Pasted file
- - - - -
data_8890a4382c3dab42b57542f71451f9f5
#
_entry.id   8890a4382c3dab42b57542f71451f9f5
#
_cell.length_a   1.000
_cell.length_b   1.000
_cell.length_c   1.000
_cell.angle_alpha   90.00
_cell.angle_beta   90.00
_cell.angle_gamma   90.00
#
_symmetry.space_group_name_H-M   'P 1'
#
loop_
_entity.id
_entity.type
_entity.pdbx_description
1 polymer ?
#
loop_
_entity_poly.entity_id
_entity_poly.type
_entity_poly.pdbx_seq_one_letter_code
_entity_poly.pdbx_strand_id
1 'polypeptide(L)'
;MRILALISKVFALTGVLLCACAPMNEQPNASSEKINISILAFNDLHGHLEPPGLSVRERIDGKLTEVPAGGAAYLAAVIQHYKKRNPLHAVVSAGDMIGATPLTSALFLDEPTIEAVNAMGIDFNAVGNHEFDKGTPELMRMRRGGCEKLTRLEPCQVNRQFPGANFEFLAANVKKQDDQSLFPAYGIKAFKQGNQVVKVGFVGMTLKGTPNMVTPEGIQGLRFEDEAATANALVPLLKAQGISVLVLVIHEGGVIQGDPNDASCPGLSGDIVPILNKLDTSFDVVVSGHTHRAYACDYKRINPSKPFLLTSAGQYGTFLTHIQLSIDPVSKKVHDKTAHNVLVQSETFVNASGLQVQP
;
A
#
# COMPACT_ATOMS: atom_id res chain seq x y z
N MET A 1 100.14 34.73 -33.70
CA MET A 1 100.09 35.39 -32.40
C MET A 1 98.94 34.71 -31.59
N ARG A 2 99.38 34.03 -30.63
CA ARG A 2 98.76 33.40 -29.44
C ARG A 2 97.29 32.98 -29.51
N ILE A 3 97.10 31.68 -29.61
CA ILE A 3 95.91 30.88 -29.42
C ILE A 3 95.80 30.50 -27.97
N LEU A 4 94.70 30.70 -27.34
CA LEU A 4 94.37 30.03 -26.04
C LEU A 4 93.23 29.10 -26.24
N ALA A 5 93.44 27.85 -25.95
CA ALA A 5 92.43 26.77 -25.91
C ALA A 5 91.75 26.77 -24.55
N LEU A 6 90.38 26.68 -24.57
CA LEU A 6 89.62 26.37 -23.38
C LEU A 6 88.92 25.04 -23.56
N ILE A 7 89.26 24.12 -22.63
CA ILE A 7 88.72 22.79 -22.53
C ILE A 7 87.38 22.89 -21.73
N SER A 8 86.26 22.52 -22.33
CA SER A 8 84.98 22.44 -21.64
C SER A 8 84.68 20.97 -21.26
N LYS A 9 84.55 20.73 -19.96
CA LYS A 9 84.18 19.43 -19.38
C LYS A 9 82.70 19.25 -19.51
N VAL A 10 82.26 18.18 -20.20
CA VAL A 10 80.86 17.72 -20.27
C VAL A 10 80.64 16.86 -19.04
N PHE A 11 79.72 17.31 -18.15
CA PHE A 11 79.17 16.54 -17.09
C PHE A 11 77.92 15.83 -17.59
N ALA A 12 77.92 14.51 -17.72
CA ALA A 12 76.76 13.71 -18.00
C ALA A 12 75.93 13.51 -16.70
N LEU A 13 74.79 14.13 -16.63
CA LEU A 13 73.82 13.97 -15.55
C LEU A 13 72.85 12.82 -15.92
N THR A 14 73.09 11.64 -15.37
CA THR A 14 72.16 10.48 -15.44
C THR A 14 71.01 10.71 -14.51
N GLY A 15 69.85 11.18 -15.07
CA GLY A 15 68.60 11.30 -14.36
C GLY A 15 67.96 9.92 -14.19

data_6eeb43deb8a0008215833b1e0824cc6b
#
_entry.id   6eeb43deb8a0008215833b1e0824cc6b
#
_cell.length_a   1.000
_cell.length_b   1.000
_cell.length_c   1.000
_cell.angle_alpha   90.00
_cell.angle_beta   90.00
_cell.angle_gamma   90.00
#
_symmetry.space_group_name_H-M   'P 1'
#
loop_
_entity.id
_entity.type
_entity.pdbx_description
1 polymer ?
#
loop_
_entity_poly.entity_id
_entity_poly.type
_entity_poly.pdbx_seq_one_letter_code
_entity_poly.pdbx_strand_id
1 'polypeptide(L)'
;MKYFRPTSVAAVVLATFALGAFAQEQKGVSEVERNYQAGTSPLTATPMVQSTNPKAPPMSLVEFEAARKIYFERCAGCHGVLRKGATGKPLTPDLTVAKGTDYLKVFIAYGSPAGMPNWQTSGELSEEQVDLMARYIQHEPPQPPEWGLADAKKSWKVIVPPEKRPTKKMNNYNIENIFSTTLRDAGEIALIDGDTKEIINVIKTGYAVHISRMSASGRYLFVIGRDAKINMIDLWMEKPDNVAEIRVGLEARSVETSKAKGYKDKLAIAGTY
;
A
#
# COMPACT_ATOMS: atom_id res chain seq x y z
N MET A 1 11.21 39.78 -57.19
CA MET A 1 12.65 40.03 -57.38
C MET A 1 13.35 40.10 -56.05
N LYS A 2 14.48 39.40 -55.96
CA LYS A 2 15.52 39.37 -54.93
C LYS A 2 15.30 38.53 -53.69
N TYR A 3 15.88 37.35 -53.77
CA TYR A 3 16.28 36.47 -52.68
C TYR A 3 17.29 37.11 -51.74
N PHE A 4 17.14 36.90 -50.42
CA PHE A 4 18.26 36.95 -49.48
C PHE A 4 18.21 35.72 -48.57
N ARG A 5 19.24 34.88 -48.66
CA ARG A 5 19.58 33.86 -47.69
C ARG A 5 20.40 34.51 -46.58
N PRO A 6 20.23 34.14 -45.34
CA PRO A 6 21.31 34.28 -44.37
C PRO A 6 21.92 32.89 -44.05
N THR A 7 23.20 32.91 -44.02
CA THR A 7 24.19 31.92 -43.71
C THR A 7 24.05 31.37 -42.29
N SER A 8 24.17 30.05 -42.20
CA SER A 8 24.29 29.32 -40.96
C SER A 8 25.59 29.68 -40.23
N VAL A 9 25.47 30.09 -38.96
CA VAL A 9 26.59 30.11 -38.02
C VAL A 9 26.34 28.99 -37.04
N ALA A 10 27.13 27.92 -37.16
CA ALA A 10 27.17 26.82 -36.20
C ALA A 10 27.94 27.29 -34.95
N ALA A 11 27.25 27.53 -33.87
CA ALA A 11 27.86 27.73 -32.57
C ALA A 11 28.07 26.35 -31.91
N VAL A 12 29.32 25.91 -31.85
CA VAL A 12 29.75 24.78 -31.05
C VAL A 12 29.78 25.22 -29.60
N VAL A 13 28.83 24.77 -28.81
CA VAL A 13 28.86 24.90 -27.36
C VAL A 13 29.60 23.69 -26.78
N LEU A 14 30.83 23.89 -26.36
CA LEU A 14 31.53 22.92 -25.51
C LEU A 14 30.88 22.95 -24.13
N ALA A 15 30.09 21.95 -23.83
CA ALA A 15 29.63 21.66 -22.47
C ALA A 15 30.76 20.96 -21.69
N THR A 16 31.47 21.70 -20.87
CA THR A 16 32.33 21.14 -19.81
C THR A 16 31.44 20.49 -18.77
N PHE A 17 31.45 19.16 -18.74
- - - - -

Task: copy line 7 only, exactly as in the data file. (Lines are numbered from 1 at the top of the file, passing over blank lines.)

_cell.length_c   1.000